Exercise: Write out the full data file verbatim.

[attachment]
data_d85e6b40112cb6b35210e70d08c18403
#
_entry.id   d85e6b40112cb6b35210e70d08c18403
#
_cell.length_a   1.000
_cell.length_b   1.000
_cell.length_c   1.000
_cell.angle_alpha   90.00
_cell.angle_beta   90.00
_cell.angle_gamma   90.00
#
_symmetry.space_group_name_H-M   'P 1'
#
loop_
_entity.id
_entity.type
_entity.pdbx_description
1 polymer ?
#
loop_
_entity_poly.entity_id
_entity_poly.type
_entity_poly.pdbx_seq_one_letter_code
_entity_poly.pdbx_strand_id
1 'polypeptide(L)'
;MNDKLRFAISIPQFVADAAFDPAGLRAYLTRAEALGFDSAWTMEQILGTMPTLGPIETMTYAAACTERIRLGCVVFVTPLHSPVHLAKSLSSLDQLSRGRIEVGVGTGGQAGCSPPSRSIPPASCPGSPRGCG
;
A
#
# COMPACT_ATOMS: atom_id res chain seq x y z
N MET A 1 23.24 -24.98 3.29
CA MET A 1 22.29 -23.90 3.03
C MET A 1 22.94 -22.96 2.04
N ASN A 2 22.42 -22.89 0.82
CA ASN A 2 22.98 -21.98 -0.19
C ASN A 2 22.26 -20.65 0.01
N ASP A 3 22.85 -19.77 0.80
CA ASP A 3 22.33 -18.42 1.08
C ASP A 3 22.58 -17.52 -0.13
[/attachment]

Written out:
data_d85e6b40112cb6b35210e70d08c18403
#
_entry.id   d85e6b40112cb6b35210e70d08c18403
#
_cell.length_a   1.000
_cell.length_b   1.000
_cell.length_c   1.000
_cell.angle_alpha   90.00
_cell.angle_beta   90.00
_cell.angle_gamma   90.00
#
_symmetry.space_group_name_H-M   'P 1'
#
loop_
_entity.id
_entity.type
_entity.pdbx_description
1 polymer ?
#
loop_
_entity_poly.entity_id
_entity_poly.type
_entity_poly.pdbx_seq_one_letter_code
_entity_poly.pdbx_strand_id
1 'polypeptide(L)'
;MNDKLRFAISIPQFVADAAFDPAGLRAYLTRAEALGFDSAWTMEQILGTMPTLGPIETMTYAAACTERIRLGCVVFVTPLHSPVHLAKSLSSLDQLSRGRIEVGVGTGGQAGCSPPSRSIPPASCPGSPRGCG
;
A
#
# COMPACT_ATOMS: atom_id res chain seq x y z
N MET A 1 23.24 -24.98 3.29
CA MET A 1 22.29 -23.90 3.03
C MET A 1 22.94 -22.96 2.04
N ASN A 2 22.42 -22.89 0.82
CA ASN A 2 22.98 -21.98 -0.19
C ASN A 2 22.26 -20.65 0.01
N ASP A 3 22.85 -19.77 0.80
CA ASP A 3 22.33 -18.42 1.08
C ASP A 3 22.58 -17.52 -0.13